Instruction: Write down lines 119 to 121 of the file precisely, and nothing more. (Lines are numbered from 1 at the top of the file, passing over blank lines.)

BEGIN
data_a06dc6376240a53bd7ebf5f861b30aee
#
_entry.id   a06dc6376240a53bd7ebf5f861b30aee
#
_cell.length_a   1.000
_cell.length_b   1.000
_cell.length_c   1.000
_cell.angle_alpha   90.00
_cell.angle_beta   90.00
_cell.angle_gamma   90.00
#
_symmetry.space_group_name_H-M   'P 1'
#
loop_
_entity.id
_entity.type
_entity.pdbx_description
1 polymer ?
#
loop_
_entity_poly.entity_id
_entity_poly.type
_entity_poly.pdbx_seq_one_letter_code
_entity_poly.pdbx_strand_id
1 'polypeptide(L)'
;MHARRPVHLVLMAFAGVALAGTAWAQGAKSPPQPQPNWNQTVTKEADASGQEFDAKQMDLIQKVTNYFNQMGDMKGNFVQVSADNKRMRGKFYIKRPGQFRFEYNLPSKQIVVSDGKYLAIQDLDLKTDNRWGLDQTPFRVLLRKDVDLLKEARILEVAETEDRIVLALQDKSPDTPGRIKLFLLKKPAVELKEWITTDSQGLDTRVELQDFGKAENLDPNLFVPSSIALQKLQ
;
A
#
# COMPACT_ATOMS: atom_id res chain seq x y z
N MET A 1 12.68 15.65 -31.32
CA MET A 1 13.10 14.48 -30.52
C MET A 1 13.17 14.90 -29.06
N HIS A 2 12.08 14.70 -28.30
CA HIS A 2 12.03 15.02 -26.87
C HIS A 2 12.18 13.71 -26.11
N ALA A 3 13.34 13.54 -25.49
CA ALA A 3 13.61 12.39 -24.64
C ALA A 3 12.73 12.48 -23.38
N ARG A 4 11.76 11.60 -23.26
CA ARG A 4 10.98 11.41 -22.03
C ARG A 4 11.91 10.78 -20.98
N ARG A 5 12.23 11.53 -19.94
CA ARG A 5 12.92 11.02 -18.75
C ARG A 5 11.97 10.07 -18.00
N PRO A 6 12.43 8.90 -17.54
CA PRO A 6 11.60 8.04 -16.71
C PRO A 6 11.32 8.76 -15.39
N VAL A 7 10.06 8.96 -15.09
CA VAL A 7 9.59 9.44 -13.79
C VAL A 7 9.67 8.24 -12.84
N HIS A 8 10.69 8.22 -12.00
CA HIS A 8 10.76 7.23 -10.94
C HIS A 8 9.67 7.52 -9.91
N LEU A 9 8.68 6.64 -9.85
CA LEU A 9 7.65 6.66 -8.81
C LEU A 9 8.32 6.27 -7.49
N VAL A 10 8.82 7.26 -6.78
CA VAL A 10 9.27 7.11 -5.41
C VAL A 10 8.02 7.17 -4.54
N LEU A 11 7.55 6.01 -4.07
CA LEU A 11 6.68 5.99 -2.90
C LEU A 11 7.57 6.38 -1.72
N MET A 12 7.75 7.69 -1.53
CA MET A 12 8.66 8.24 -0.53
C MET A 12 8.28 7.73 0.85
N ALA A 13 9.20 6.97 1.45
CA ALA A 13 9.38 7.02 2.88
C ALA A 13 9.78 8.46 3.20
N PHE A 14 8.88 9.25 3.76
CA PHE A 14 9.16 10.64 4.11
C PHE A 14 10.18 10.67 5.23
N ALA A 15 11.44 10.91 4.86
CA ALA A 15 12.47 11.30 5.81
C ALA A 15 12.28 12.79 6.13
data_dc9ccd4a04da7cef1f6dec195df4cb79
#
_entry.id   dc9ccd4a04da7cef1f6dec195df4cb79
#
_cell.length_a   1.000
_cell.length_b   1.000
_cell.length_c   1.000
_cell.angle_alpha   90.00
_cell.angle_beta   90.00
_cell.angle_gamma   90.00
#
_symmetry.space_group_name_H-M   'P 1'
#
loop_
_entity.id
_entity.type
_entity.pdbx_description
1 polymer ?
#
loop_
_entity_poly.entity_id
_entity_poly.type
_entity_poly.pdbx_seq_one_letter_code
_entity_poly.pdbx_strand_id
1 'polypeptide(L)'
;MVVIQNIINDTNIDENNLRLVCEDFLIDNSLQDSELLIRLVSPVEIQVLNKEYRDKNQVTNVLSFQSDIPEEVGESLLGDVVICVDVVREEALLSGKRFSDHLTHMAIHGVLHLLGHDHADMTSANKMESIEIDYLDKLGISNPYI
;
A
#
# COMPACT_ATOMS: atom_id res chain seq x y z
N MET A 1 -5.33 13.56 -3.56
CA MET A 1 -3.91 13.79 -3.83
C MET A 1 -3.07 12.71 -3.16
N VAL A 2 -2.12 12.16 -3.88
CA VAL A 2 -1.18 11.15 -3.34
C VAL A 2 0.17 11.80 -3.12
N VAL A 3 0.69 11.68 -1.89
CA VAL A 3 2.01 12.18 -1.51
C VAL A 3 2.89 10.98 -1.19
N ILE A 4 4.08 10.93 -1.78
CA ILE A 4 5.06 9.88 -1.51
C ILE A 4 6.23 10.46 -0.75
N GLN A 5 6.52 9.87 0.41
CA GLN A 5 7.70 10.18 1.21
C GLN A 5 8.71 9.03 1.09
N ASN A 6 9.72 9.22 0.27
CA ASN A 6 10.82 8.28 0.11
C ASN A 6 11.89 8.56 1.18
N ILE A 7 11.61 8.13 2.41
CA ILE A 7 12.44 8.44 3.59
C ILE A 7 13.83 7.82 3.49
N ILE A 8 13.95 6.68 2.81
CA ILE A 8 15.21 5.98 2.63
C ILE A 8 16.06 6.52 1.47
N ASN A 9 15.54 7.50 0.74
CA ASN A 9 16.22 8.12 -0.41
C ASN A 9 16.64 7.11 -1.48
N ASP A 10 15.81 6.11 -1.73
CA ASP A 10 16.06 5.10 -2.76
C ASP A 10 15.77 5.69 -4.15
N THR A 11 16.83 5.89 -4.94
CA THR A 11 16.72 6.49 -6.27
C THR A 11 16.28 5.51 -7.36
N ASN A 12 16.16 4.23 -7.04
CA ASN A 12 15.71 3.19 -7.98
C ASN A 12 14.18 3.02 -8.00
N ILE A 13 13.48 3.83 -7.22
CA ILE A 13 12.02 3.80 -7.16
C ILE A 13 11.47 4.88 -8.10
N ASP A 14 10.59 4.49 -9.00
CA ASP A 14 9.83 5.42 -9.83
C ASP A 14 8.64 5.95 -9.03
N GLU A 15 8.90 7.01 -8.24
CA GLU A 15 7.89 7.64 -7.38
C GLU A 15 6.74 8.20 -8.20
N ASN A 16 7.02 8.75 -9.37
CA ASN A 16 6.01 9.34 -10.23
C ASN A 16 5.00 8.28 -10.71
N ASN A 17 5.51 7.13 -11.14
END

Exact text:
CA GLN A 5 7.70 10.18 1.21
C GLN A 5 8.71 9.03 1.09
N ASN A 6 9.72 9.22 0.27